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The inequities Black families experience in the Twin Cities illustrates the larger systemic barriers surrounding race and opportunity in the United States.
Data show that flat-out rejection of buyers seeking government-backed loans disadvantages households with lower incomes, lower credit scores, and less wealth, many of whom are people of color.
Regardless of whether COVID-19 worsened the racial and ethnic disparities in small business ownership and health, federal policymakers have options to address them.
Prioritizing philanthropy can help the Biden-Harris administration balance advancing racial equity and accomplishing aligned policy objectives.
To prevent permanent job loss and damage to a field dominated by women of color, contracts should be designed creatively and with a focus on equity.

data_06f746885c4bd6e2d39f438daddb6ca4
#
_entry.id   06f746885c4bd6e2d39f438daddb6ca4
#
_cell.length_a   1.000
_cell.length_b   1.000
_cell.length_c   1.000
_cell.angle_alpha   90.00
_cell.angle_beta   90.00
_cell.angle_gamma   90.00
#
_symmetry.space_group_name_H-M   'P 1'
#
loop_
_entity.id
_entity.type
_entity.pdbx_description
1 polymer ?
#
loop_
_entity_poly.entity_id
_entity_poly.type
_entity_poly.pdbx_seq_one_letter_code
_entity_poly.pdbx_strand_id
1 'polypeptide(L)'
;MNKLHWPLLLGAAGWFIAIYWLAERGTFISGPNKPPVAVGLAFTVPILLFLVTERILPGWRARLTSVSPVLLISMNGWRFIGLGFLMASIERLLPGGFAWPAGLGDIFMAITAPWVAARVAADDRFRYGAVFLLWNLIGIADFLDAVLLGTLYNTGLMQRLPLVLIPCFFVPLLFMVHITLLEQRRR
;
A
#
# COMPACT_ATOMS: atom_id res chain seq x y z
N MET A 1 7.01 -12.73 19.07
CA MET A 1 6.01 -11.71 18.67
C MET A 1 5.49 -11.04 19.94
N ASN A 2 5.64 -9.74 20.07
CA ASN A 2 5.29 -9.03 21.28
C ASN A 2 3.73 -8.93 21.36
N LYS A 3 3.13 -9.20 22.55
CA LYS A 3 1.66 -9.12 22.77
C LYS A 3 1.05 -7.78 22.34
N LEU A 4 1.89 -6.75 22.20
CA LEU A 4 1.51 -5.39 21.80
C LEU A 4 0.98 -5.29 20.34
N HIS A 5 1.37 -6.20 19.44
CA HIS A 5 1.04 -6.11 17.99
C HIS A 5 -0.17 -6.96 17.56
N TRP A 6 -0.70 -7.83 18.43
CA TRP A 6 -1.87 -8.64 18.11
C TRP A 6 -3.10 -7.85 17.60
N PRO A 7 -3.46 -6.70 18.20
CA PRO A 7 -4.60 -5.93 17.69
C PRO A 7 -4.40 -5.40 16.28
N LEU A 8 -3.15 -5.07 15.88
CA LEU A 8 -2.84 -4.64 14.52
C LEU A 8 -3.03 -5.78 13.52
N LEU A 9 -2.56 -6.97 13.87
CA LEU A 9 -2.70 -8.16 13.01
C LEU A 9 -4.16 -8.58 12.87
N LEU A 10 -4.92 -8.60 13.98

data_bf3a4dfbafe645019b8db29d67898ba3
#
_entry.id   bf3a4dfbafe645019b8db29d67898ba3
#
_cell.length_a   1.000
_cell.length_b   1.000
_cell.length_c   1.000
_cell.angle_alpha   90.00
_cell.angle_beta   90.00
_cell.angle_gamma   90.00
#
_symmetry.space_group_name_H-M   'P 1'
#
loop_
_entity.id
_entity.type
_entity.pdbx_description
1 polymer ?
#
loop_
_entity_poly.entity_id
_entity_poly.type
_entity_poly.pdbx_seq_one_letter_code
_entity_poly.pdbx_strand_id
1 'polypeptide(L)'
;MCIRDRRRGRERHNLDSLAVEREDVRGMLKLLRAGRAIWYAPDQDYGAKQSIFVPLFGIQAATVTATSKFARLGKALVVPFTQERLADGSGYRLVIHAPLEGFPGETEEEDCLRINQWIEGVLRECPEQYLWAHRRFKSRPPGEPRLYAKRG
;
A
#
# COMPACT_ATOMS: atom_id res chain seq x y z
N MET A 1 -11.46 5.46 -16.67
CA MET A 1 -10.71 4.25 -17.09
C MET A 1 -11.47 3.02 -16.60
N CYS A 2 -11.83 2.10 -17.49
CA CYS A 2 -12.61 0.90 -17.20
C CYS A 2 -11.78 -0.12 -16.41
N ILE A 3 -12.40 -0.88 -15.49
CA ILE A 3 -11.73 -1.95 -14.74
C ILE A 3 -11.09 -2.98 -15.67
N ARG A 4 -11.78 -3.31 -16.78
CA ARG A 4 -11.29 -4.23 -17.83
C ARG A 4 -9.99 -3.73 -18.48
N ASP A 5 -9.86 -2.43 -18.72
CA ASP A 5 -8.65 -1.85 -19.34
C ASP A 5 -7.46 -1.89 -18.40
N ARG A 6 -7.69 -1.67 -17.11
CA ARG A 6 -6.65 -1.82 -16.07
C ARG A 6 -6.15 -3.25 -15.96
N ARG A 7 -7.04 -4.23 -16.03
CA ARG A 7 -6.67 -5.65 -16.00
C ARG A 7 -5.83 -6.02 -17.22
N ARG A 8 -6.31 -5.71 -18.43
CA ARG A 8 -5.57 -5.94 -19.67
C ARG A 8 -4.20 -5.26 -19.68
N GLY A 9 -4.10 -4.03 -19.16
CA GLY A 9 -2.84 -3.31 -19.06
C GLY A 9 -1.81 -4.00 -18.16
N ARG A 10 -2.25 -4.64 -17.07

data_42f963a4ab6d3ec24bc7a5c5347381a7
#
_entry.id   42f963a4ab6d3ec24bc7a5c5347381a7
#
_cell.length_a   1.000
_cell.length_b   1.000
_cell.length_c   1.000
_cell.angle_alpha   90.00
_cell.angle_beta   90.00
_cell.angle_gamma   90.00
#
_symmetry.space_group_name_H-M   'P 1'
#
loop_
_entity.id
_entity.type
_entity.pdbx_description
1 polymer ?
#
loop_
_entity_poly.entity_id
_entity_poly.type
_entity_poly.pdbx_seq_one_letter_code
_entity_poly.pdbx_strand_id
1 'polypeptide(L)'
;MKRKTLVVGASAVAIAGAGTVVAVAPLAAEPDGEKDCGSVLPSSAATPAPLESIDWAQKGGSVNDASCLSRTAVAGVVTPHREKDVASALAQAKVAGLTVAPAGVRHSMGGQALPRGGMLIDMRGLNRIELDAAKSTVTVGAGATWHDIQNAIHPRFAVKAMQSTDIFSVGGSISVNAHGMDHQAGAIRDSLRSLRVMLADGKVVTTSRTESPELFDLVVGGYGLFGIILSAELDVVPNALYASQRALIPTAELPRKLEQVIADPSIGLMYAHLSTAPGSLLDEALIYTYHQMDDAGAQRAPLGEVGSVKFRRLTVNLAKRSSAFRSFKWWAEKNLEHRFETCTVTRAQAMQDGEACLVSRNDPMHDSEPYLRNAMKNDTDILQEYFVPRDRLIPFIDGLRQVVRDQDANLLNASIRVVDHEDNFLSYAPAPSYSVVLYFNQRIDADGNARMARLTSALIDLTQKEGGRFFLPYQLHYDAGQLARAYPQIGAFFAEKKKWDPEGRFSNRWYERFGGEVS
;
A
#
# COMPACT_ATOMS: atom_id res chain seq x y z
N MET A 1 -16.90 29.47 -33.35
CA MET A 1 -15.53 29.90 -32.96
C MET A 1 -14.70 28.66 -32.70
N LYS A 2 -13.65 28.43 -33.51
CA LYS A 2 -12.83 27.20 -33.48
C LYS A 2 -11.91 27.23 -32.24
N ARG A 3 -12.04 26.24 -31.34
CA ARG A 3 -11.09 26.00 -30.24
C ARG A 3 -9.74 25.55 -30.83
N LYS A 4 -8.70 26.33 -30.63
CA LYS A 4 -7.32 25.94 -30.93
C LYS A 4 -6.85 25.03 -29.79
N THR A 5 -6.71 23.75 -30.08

It is cheaper to buy a home than it is to rent in two-thirds of US counties. Homeownership can provide the kind of affordability and stability low-income families need.
All kinds of gatekeepers—from journal editors and peer reviewers to government agencies and funders—can help build a system that treats researchers and participants and communities more equitably.
Data show SNAP does not cover the cost of a low-income meal in 96 percent of US counties.
Generative civil justice eliminates inequalities by creating accessible supports that give people what they need, when they need it, in a format they can use to resolve their issues.
Improving subnational resource mobilization will require building on international and local evidence and adapting to changing needs, realities, and opportunities.

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Behind the Numbers at the Urban Institute

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Structural Racism in America

Updates from the Urban Institute

Updates from the Urban Institute

Urban Wire Writers